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Using Poorly Spun Yarns: Tricks for Beginning Spinners

Using Poorly Spun Yarns: Tricks For Beginning Spinners

Last Christmas, I received two skeins of hand spun yarn. On the surface, they looked lovely, natural, slightly scratchy but with a rustic sort of charm. When I sat down to wind them into balls for knitting, I was dismayed to discover they were the most unevenly spun and plied yarns I’d ever seen. In places, the yarn was thick enough to be chunky. In others it was as thin as fine lace. Little bits of ends stuck out in spots. The thinner spots felt like rough hemp twine while the wider spots looked as if they might just pull apart. As I wound each ball, the scratchy factor climbed until I wasn’t sure there was much, if anything, I could do beyond using them to tie up the pea trellises next spring.

The Folk reminded me, however, that we’re all beginners and these skeins were a gift. “Get Creative,” they admonished. They were right, of course. My early yarns weren’t all that great…and some still aren’t…yet, I found good ways to use them. What I really needed was to let my expectations go.

In places, the yarn was thick enough to be chunky. In others it was as thin as fine lace.

In places, the yarn was thick enough to be chunky. In others it was as thin as fine lace.

The beauty of letting expectations go is you can experiment. I didn’t expect much when I cast on my first 30 stitches that day. I ended up with a set of wristers and leg warmers that are, in deed, quite lovely.

If the thickness and twist in your yarn varies a lot as mine did, use it for very simple patterns that let your yarn be center stage. I chose a knit one, purl one ribbing because it creates a fairly flat and even fabric–a perfect stage for letting the inherent qualities of the yarn shine through.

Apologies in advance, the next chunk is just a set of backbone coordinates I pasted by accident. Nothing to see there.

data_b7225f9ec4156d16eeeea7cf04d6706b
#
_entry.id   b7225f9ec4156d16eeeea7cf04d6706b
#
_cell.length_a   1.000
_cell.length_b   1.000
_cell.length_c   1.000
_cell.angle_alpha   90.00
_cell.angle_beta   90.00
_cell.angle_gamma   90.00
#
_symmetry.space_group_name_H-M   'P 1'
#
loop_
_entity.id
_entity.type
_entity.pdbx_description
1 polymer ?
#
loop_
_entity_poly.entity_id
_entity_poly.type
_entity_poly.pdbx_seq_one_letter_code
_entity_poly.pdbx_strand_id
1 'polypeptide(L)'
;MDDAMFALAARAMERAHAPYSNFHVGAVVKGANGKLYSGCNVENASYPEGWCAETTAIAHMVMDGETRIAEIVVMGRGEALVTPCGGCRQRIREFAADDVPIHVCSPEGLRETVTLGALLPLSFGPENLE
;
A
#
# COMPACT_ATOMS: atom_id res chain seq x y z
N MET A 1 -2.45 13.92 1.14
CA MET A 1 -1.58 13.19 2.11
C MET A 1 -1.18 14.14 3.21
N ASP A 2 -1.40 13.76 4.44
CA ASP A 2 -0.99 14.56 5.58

My wristers and leg warmers are rustic and charming in a country, practical way. They go well with jeans and a tee-shirt layered under denim or flannel. They look at home when I’m out chopping wood, digging in the garden, walking in the park, or even choosing produce from the local farm stand. I’ve been surprised in the weeks after creating them to find I’m choosing them more often than some of the more elegant favorites in my collection. It’s their simple, slightly rough, durable feeling that keeps me coming back.

My legwarmers and wristers are rustic and charming in a country, practical way

My leg warmers and wristers are rustic and charming in a country, practical way

Other good choices for unevenly spun yarns are variations on the Knit-Purl ribs, like knit two, purl one or knit two, purl two. If you want to crochet, try rows of one smaller stitch, like the single or half-double crochet. You can vary the stitch by row, but don’t vary it a lot. A pattern of one row of single crochet followed by one row of half-double crochet repeated will keep it simple enough for your yarn to strut its stuff.

If you’ve got scratchy yarn, like mine was, aim to create garments that won’t to rub against your skin or will only be in contact with skin that’s less sensitive. I’ve made cowls with some of my poorly spun yarns, but those were all spun with soft fibers like silk and merino wool. This scratchy yarn would have been a complete failure so close to my neck. I had under an ounce of yarn, so I chose a set of wristers and short leg warmers. I notice the scratchiness of the wristers every now and then, but it’s easy to ignore. The legwarmers never feel scratchy even though I used the scratchier yarn to make them. If you have more than I did, like a few ounces, try crocheting or knitting a narrow belt or maybe a handbag. Scratchy yarns are often sturdier yarns, so they can stand up to the greater wear and tear that comes with that territory.

One you let your expectations slide and open yourself to playfulness in your craft, those less-than-perfect yarns you happen on (or spin yourself!) can become just as treasured as the stuff knit or crocheted from the really rich, expensive yarns. Just let go and see what takes shape!

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